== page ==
Subaru does advertise it's towing capacity. The Outback is 2700/200. Too low for your heavy tongue.
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Old 09-06-2011, 06:03 AM   #23
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OB Curt Hitch

Jesse
I recently installed a Curt Hitch on my 2011 OB. The instructions tell you to drill extra holes in the bottom of the frame tube to insert the bolts into the frame tube. You can take the back bumper off and insert the bolts without drilling any extra holes in your frame. Also if you raise your spare tire cover there are two holes covered in tape directly over your rear hitch mounting bolt holes. I enlarged these holes and instaled the bolts through these holes, this worked out much better for me. To enlarge the holes I used a step bit from Harbour Freight.
My trailer wiring plug was burried under the left rear wheel well cover. I had to remove the spare cover and floor panel in front of it to dig out the plug. The floor panels are held in with plastic buttons, I carefully pried mine out and was able to reuse them.
Any questions send me a PM with phone number And I will call you back.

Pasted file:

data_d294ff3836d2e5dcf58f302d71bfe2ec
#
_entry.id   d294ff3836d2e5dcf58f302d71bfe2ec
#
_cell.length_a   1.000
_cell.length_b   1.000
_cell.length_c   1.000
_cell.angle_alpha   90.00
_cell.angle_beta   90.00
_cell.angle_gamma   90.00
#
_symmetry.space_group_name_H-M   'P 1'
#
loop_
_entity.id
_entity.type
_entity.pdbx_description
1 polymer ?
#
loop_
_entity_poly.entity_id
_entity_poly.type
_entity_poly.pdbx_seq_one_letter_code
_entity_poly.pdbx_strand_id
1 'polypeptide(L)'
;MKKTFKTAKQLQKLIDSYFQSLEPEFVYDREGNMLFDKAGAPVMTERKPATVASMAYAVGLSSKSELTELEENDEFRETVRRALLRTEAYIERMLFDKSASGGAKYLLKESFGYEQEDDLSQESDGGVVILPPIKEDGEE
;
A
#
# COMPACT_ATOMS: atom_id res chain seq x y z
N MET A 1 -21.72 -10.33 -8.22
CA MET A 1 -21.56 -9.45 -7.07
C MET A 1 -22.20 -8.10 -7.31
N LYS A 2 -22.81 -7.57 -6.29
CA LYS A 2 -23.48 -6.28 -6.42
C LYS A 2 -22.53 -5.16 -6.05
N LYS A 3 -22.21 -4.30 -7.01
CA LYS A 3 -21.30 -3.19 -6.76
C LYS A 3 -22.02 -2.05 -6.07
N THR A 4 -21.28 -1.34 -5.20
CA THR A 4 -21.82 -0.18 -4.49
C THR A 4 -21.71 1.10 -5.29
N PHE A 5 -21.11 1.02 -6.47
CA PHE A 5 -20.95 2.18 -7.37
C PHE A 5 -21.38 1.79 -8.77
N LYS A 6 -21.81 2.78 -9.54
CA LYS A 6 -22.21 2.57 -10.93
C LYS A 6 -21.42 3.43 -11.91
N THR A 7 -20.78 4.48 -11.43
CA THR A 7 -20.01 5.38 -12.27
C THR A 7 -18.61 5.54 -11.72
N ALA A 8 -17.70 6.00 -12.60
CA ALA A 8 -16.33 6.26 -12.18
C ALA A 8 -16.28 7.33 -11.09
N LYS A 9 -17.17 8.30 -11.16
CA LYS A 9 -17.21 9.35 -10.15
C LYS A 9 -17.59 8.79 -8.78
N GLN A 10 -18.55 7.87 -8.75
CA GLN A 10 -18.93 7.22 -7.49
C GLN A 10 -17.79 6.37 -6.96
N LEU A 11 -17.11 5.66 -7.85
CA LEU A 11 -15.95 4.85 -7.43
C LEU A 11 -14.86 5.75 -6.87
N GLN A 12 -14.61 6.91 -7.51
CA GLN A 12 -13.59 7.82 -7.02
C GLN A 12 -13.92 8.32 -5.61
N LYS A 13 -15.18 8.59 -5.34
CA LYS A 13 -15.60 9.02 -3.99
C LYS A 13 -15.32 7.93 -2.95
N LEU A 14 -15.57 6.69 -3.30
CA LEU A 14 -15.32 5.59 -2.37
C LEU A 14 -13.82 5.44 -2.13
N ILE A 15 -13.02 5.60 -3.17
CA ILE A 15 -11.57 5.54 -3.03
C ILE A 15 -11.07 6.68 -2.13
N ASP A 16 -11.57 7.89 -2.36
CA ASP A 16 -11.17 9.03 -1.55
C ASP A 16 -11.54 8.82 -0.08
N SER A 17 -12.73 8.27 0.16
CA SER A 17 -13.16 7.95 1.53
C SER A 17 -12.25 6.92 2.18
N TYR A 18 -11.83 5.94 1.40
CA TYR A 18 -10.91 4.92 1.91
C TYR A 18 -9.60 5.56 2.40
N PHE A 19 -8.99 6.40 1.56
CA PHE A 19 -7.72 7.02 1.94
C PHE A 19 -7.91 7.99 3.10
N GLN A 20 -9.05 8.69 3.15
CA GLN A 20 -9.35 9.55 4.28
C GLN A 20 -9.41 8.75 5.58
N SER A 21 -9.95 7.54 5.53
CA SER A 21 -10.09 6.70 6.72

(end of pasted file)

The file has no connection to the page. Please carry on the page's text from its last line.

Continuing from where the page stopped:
Do you know about the $150 rebate on the Subie roof rack?
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Old 09-06-2011, 07:55 AM   #24
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How about this ...

A 2000 Metro and a 17' Casita .... NO !

A 2002 PT Cruiser & 17' Casita .... Uh, NO

A 1984 Datsun 4 cylinder P/U and 17' Casita ....only to move it in the driveway.
Just for clarity, this is not me or my PT Cruiser! Terry
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Old 09-06-2011, 02:19 PM   #25
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Wow, thanks for the info! I may pull the bumper and not enlarge the other holes. Good to know. My hitch and wiring converter should be here Friday. I will probably install them that night, as long as I have access to my father's lift.
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Old 09-06-2011, 07:14 PM   #26
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Wow, thanks for the info! I may pull the bumper and not enlarge the other holes. Good to know. My hitch and wiring converter should be here Friday. I will probably install them that night, as long as I have access to my father's lift.